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Public Radio's Environmental News Magazine (follow us on Google News)

Finance and Climate Denial

Air Date: Week of

A new report from the U.K. finds that the financial sector often underestimates the potential economic harm that climate change could cause. (Photo: Josh Appel, Unsplash, Unsplash License)

The financial sector isn’t taking likely climate impacts like moderate sea level rise into account when it calculates risks to assets, according to a report. That leaves retirement accounts and pensions vulnerable in a warming world. Inside Climate News reporter Dan Gearino joins Host Aynsley O’Neill to explain the findings.


CURWOOD: It’s Living on Earth, I’m Steve Curwood.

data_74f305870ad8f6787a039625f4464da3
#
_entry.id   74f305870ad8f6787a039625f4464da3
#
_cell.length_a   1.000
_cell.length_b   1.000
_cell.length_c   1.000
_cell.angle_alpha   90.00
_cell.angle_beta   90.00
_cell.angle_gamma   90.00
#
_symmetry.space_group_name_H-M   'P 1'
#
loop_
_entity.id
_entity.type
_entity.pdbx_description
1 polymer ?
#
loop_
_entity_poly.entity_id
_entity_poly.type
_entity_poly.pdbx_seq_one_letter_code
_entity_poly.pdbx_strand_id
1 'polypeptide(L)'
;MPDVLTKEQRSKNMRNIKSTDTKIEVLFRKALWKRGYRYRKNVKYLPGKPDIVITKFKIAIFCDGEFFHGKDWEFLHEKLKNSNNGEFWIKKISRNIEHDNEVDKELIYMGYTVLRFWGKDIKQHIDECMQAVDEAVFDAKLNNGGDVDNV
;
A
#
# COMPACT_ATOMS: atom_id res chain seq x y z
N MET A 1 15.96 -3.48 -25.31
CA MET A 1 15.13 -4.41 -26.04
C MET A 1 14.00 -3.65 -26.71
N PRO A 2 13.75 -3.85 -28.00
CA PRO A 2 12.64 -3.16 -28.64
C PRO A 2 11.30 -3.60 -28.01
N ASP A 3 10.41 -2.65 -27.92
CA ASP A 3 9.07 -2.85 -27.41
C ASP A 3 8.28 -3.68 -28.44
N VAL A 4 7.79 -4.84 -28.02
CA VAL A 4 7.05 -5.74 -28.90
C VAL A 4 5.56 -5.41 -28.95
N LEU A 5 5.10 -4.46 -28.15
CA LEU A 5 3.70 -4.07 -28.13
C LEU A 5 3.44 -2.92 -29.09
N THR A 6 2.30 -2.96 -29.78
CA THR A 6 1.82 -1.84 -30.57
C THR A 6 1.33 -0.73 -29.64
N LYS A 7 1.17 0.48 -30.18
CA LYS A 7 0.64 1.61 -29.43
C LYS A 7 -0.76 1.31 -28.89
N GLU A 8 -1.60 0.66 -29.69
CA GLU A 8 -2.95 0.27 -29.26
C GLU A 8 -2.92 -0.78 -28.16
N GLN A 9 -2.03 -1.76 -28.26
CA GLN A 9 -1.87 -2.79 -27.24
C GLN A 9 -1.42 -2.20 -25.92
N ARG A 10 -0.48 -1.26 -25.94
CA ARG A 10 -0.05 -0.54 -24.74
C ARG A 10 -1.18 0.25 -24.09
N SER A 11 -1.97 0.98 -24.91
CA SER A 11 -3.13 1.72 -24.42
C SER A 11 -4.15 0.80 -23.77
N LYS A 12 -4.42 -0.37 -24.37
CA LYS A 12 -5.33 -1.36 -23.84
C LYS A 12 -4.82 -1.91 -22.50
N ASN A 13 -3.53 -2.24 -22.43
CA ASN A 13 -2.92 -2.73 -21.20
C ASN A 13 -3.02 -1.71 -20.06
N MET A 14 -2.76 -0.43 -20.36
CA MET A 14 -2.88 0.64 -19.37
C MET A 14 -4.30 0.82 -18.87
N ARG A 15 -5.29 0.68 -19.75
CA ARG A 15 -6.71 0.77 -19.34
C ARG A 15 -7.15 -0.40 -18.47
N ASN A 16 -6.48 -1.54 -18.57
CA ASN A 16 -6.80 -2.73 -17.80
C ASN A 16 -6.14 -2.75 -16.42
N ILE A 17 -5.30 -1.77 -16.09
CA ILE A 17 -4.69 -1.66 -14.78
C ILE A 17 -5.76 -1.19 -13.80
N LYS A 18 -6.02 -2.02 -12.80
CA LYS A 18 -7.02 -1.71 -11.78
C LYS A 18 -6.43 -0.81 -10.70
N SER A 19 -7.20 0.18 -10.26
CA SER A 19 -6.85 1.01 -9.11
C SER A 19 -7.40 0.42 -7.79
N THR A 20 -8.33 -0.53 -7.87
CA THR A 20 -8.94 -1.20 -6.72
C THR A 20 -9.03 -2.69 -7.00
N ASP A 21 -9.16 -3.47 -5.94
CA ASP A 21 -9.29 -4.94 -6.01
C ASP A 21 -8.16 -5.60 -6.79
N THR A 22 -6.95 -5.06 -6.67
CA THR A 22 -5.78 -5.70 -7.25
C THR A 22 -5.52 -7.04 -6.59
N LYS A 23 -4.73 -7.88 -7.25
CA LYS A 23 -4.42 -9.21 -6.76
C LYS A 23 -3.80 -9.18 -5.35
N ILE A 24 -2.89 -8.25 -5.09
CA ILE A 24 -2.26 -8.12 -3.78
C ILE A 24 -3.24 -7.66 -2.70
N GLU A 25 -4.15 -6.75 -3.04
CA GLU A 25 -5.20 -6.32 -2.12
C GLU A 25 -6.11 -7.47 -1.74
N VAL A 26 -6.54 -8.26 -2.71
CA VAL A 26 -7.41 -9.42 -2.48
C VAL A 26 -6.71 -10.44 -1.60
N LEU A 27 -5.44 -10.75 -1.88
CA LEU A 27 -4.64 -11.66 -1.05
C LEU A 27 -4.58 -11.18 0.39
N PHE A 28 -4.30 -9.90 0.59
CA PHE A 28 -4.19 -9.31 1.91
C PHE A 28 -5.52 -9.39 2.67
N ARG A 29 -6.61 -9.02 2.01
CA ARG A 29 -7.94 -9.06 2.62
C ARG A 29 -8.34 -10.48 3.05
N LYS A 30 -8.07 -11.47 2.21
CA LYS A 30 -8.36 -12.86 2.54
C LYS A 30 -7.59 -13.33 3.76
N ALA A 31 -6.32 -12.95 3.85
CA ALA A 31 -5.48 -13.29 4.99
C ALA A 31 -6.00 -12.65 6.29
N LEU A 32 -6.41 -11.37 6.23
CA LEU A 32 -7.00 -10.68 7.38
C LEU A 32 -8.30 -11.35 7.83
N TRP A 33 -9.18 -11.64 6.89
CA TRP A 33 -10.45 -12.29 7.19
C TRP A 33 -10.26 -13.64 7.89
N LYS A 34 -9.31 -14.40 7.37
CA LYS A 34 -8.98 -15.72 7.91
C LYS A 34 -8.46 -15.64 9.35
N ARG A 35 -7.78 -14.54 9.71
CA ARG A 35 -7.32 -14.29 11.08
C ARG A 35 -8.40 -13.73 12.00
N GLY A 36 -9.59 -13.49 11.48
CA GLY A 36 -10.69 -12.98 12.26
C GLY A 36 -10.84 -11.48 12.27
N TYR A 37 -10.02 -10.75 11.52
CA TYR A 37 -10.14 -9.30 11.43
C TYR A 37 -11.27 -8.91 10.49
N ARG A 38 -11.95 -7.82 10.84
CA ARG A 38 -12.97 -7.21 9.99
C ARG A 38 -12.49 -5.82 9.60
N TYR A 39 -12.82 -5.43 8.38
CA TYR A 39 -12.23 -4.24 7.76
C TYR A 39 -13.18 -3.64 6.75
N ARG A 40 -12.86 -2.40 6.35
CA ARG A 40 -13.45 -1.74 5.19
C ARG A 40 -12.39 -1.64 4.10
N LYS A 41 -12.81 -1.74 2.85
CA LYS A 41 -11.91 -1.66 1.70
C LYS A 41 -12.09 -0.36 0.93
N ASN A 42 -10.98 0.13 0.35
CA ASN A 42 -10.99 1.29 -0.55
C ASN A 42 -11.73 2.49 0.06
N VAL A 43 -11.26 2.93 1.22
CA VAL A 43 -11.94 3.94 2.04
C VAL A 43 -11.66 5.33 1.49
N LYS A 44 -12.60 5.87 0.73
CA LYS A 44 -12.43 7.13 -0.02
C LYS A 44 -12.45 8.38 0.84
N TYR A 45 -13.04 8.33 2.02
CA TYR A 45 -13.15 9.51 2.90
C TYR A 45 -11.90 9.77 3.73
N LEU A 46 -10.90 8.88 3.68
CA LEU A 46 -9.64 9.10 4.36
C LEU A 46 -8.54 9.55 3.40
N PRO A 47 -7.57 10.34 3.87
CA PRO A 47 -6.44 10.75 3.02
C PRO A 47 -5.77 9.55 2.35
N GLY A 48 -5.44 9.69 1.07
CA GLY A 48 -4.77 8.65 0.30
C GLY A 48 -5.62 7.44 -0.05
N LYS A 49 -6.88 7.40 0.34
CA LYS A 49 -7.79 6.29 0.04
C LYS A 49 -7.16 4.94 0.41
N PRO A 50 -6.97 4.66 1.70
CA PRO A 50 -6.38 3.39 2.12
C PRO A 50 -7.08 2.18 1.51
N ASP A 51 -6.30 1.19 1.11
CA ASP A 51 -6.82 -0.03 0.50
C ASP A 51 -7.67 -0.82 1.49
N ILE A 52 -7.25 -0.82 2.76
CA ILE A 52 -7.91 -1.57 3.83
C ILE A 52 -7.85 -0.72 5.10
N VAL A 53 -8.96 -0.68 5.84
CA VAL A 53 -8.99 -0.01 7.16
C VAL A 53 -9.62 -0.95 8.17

O’NEILL: And I’m Aynsley O’Neill.

As the planet continues to warm, there are numerous consequences for everything from Arctic permafrost to coastal real estate. But a report from the University of Exeter and the Institute and Faculty of Actuaries in the U.K. finds that the financial sector isn’t taking likely climate impacts into account. For example, one model looked at global GDP losses in a world of disastrous 3 degrees Celsius warming, which is double what scientists say is probably manageable for human civilization. But that model did not even include “impacts related to extreme weather, sea level rise or wider societal impacts from migration or conflict.” And that could make accurate financial planning difficult, if not impossible. Here to tell us more about these findings is Dan Gearino, who covers clean energy for our media partner Inside Climate News. Welcome to Living on Earth, Dan!